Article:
In one charming scene, the family has set out on an exploratory road trip: “spring vacation was nearly upon us, and we asked Earle where he thought we should go. He didn’t hesitate. We should, he said, visit what was known as Indian Territory.” So the family sets out, making their way through Nevada into Utah and then into Arizona, where somewhere near Mexican Hat they find themselves low on gasoline and seemingly in the middle of nowhere. Atxaga recreates the tension of the passing miles as he and his wife Ángela nervously monitor the fuel gauge and check their map, hoping to come across a gas station while their daughters sleep: “We had been driving for three hours when we saw the wood, a green fringe on the edge of the sandy desert, and shortly after that, a crossroads.” This is the stuff of high drama in the desert expanse. Atxaga captures the expansive essence of the landscape, “what was known as Indian Territory” by their university host and friend, and stuffs it into his family vehicle. The tension builds until they come to a dangerous, near-vertical unpaved road that leads them to civilization and its petroleum products. While the passage is both tense and funny, one almost wishes Atxaga took the extra time to make some comment about the desolation and lack of services of the “Indian Country,” so-called by their wealthy white host. But, perhaps wryly, Atxaga remains strictly an observer.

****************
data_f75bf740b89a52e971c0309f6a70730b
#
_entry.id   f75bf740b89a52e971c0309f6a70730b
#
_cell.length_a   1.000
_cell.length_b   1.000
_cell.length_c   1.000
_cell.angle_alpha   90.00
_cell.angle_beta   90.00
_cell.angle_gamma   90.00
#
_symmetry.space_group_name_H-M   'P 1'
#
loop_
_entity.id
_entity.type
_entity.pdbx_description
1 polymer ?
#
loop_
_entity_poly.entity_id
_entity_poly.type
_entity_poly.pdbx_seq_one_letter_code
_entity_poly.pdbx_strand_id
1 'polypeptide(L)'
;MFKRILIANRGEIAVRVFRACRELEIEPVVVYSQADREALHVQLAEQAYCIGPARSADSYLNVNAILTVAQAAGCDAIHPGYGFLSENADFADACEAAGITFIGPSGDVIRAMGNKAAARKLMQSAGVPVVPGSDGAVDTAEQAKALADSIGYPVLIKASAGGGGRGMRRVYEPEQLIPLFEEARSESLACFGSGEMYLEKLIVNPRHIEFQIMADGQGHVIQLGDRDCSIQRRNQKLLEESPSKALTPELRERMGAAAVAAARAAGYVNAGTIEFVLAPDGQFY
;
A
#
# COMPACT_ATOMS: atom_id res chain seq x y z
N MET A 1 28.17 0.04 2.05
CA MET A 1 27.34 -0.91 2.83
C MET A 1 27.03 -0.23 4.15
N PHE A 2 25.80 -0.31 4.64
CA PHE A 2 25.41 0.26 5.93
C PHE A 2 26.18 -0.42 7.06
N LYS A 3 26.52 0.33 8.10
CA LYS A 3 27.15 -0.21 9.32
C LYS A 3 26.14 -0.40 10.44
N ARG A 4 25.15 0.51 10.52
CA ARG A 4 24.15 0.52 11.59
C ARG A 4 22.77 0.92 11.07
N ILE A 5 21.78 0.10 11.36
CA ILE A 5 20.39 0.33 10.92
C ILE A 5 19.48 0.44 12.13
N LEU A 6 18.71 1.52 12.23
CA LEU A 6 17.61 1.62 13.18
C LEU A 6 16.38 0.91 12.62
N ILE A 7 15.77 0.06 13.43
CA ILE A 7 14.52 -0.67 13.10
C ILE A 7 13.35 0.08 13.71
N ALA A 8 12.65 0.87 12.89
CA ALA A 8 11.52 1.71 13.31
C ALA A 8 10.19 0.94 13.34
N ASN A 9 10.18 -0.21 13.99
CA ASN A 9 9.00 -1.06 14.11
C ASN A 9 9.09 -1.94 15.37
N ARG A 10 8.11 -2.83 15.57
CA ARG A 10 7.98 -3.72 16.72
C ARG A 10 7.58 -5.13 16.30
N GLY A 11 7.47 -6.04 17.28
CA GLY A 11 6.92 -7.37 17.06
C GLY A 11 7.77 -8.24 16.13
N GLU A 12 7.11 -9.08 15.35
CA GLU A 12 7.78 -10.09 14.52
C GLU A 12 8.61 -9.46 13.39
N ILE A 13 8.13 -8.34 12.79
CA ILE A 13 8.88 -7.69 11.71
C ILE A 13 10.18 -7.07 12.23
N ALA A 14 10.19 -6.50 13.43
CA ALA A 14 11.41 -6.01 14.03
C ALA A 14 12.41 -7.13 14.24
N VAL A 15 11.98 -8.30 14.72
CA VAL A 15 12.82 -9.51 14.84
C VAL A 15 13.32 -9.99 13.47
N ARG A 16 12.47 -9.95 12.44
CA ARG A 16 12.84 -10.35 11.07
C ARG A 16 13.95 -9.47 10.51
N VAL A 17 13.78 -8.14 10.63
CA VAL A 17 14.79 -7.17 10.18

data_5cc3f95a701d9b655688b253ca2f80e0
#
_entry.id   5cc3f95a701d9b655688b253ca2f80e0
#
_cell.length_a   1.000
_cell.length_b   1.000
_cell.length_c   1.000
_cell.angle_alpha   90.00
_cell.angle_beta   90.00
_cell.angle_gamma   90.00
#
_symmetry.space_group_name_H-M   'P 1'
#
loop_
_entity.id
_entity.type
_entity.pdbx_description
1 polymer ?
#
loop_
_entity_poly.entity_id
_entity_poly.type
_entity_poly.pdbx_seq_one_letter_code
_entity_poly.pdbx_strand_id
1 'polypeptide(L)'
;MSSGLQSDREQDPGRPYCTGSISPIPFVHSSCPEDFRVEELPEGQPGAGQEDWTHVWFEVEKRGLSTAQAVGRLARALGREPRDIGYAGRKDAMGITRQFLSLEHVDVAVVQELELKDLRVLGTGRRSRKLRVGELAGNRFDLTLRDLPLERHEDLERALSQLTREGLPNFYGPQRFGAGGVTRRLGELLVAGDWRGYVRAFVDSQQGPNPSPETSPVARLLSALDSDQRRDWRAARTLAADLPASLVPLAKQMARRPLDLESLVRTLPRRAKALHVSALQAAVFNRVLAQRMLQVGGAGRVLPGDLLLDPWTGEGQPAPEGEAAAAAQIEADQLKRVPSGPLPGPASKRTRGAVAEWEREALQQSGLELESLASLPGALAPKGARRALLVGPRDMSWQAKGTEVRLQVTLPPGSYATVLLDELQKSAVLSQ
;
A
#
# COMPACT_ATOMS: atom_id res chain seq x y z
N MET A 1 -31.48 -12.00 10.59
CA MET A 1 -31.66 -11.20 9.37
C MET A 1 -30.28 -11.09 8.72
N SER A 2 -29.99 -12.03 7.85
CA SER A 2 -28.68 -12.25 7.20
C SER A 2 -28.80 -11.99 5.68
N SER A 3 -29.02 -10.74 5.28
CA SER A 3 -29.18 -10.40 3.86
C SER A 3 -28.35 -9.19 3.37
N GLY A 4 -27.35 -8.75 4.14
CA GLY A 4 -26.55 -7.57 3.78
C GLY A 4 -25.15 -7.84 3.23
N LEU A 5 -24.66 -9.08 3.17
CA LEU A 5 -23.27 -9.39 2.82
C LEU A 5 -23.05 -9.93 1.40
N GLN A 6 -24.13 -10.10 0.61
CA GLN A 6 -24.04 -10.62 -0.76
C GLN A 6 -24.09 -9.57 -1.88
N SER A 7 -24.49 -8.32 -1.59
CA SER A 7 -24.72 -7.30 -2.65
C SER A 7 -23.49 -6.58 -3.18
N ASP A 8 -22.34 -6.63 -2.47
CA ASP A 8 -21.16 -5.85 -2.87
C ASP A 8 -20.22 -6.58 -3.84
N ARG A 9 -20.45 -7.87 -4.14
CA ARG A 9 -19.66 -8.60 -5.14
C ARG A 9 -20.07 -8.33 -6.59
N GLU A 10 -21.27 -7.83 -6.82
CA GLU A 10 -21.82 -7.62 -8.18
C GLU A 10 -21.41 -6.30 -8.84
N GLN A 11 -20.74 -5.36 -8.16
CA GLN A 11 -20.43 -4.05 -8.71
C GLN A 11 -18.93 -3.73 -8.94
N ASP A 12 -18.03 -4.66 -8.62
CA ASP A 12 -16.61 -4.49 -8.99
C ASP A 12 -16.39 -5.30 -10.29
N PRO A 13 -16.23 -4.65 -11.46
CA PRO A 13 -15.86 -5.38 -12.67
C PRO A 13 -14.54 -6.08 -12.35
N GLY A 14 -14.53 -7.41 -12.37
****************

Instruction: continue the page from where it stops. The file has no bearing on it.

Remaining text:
Then there is the raccoon, a recurring character who lives in the garden of their residence and seems to stand watch over the safety of the family. The raccoon is a reliable, neighborly presence like a living talisman and a symbol of the complicated coexistence Americans have with the natural world. The raccoon is there during the drawn-out drama of a local murder case that disrupts the calm of the author and his family. When it’s discovered that the young girl was taken not far from where the family is staying, a grim foreboding takes hold, and news of the ongoing investigation plots along the arc of the narrative until a very close-to-home incident surprises both author and reader.